August 25, 1715
The Gazette published an optimistic medical report on the previous day. Now Louis XIV’s condition is critical. The gangrene spreads fast.
It is Sunday. The fete of Saint-Louis, said to be the day when the Sun sets straight above the Grand Canal and aligns perfectly with the Chateau de Versailles, its gardens, and the King’s bedroom.
Louis XIV had a terrible night. He barely slept due to the increasing pain in his leg, but the King does not wish it to get into the way of celebrating the day of Saint-Louis. As it was custom, the King was awoken at dawn by the sounds of drums and trumpets the guards played beneath his windows. Louis did not seem incommoded and suggested the twenty-four violins should play in his anti-chamber during his dinner.
The King held council in the morning and gave the command of all his household, both civil and military, to the Duc de Maine, his son by Madame de Montespan. Louis was aware he was dying.
At dinner-time the orchestra of twenty-four violins and oboes played in his ante-chamber, as he had wished, and the door of was left constantly open. The musicians expected to give another concert at seven o’clock, but Louis had fallen asleep during the afternoon and as he woke, the King was in a bad condition. His pulse was bad and his head clouded. Father le Tellier was summoned again.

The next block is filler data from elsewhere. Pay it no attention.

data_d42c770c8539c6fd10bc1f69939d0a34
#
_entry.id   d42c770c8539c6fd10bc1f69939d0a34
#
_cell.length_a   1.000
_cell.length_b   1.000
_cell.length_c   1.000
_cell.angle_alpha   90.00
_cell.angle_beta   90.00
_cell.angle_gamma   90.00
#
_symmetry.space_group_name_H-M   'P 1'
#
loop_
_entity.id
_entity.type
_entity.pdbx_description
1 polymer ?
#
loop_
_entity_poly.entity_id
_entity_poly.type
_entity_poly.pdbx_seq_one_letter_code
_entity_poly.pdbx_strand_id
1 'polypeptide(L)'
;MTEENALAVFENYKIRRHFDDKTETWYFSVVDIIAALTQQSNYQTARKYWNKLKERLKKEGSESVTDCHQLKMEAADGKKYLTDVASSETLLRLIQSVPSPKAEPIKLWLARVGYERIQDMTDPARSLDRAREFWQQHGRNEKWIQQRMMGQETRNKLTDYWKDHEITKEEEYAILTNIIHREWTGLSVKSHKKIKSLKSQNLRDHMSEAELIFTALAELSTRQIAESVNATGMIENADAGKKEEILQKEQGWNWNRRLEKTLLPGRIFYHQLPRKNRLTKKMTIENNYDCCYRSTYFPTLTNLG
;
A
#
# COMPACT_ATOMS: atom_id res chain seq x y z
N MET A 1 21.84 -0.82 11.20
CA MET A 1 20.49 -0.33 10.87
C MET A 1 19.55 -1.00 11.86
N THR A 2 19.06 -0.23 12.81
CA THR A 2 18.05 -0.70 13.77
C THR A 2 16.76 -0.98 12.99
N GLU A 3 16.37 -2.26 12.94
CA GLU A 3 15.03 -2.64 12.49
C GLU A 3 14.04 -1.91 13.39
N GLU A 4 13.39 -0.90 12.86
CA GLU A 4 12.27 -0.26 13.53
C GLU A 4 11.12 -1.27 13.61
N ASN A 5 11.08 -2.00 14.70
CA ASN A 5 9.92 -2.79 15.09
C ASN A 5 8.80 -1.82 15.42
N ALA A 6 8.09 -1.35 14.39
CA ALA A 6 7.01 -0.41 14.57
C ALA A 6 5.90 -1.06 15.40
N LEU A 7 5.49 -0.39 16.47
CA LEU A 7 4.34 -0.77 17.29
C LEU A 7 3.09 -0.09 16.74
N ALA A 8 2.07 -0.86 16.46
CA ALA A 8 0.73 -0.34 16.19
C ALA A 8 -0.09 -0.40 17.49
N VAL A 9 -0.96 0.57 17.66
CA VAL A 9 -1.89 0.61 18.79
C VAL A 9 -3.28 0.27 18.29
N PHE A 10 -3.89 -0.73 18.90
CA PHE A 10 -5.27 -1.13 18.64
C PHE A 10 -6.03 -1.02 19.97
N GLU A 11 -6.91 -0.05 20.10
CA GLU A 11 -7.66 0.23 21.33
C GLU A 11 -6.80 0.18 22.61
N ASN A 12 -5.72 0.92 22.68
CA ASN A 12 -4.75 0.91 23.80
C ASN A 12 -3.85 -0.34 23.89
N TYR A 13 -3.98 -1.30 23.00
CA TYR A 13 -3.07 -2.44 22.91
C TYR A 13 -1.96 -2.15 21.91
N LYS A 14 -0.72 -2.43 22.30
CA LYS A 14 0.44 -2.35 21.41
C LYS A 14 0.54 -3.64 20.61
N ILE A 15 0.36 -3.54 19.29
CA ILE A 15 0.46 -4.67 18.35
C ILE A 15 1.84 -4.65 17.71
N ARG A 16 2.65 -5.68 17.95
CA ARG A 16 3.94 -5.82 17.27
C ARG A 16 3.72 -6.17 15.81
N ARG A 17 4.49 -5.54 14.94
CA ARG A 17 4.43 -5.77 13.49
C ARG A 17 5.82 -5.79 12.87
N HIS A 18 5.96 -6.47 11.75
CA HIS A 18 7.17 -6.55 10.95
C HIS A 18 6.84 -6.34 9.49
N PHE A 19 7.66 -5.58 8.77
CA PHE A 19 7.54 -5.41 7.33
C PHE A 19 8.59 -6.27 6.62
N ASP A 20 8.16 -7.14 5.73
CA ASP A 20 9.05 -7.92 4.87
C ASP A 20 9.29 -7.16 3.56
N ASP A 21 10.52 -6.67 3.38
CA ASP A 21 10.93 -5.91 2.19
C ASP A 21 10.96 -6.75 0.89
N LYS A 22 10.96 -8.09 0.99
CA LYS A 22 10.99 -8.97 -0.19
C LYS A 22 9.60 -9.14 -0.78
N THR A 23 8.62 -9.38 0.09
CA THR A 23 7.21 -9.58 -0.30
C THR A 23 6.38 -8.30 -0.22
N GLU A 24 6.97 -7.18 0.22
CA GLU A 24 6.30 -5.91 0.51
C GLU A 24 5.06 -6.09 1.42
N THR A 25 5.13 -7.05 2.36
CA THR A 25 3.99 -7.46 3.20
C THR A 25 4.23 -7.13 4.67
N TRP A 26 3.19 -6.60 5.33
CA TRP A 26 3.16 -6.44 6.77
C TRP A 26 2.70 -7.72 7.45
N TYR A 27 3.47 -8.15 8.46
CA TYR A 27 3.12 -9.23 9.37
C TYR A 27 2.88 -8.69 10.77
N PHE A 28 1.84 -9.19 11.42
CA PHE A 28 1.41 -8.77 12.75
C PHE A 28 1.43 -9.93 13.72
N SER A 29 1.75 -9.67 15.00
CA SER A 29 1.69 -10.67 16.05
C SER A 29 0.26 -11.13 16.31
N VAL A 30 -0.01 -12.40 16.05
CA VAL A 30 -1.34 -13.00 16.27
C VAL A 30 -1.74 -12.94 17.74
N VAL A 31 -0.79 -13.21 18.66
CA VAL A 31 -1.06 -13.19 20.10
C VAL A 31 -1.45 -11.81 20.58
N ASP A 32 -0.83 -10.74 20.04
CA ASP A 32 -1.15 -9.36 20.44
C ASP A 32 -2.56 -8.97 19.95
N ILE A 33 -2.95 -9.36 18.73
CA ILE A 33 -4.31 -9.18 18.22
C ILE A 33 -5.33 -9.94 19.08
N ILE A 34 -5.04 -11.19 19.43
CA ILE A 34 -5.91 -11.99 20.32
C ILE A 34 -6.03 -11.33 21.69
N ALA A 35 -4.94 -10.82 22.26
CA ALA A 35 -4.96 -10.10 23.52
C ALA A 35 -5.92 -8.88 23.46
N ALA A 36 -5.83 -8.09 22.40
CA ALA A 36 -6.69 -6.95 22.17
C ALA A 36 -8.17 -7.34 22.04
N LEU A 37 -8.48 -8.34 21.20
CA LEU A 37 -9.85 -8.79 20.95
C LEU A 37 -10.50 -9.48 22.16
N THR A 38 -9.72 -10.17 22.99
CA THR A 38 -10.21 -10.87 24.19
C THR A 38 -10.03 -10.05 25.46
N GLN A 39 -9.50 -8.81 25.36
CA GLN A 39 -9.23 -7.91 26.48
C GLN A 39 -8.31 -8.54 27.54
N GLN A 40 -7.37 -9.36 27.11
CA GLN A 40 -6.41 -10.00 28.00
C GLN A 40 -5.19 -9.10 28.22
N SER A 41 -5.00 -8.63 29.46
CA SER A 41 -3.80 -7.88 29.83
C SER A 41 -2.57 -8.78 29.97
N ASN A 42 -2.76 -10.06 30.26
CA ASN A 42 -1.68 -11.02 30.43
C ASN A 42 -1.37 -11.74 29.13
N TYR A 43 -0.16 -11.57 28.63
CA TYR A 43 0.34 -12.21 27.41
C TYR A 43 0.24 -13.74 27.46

A shivering fit followed and Louis XIV asked for viaticum. The King confessed and received absolution afterwards. At eight o’clock the Cardinal de Rohan, accompanied by the cure of the parish and lackeys bearing torches, came in with the viaticum and the sacred oils. Louis XIV received the last sacraments of the Church with firmness and piety.
The ceremony lasted nearly an hour. The King then sent for his nephew, the Duc d’Orleans, heir of his brother, and the Duc du Maine. He spoke to each of them separately for some time. The Duc d’Orleans would be Regent of France after Louis’ death and it is noted by Dangeau the King conversed with him for a long time with great esteem and affection.
As the curtains of the royal bed are closed for the night, the news of the King receiving the final rites spreads, crowds begin to gather in front of the chateau de Versailles.